Purchase this article with an account.
Wei Zheng, Sokhom S. Pin, Shubh Dhillon, Zachary Zwirko, Pavan Lingala, Peter Skewes-Cox, Oleg Iartchouk, Bruce D Jaffee, Thaddeus P Dryja, Kathryn McAllister; Microbiome Characterization in Retina and Choroid of Patients with Age-related Macular Degeneration. Invest. Ophthalmol. Vis. Sci. 2016;57(12):4788.
Download citation file:
© ARVO (1962-2015); The Authors (2016-present)
To determine whether DNA or RNA from microbial organisms are present in the retina, choroid, or other ocular tissues of healthy human eyes and eyes with age-related macular degeneration (AMD).
Eyes were retrieved, tissues were dissected, and DNA and RNA were purified from individuals with or without AMD. DNA from 20 different bacteria served as a positive control, and purified water and DNA extraction elution buffer were negative controls. DNA from retina and choroid were PCR amplified for sequences encoding bacterial 16S ribosomal RNA (rRNA) genes. The PCR amplicons were sequenced from both ends and the resulting sequences were classified according to a bacterial taxonomy tree. Separately, RNA from each specimen was sequenced using the standard Ribo-Depletion RNA Sequencing protocol (60 million reads per sample) and searched for viral RNA sequences.
Our PCR-based assay was capable of amplifying 16S rRNA genes in retina or choroidal tissues spiked with as little as 1 picogram of DNA from an individual bacterial species. The 16S sequences from 78 to 104 genera of bacteria were found in water controls added at different experimental steps. In pristine, non-spiked tissues, 162 different genera of bacteria were identified in retina and choroid from eyes of unaffected individuals, and 236 genera in retina and choroid from eyes with AMD. RNA sequences from adenoviruses, bromoviruses, and virgaviridae were detected in both controls and ocular samples.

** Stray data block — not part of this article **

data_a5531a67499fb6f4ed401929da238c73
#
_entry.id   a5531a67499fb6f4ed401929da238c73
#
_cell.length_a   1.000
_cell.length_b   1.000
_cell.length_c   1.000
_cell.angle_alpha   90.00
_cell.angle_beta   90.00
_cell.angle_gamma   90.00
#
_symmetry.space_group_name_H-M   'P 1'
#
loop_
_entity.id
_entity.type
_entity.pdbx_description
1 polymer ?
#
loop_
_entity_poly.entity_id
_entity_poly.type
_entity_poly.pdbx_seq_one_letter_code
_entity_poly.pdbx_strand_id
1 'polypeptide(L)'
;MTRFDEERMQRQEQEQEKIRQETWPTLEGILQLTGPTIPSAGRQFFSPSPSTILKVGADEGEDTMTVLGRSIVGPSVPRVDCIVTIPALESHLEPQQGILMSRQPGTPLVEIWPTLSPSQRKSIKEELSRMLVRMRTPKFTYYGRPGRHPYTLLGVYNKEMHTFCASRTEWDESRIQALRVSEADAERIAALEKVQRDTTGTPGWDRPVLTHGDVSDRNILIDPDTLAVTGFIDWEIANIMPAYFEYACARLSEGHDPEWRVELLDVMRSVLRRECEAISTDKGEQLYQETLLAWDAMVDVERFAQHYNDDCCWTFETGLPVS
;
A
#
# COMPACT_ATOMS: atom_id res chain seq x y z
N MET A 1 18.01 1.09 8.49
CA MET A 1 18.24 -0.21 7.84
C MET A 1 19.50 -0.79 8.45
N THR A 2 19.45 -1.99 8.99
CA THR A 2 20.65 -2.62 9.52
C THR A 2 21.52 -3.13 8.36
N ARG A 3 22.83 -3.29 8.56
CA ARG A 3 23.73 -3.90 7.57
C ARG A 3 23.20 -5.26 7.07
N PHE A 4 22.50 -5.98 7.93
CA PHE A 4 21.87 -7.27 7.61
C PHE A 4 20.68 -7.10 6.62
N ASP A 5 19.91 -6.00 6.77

Bacterial 16S rRNA genes can be detected in the retina and choroid from eyes with AMD. There was no clear association of a particular bacterial species in the retina and choroid from eyes with AMD versus retinas and choroid from unaffected eyes. The data from this study indicated that to potentially see whether specific microbes are significantly associated with AMD, hundreds of samples per disease state would be required. Furthermore, contamination at different stages of procurement and sample preparation must be reduced to prevent misleading conclusions.
This is an abstract that was submitted for the 2016 ARVO Annual Meeting, held in Seattle, Wash., May 1-5, 2016.
This PDF is available to Subscribers Only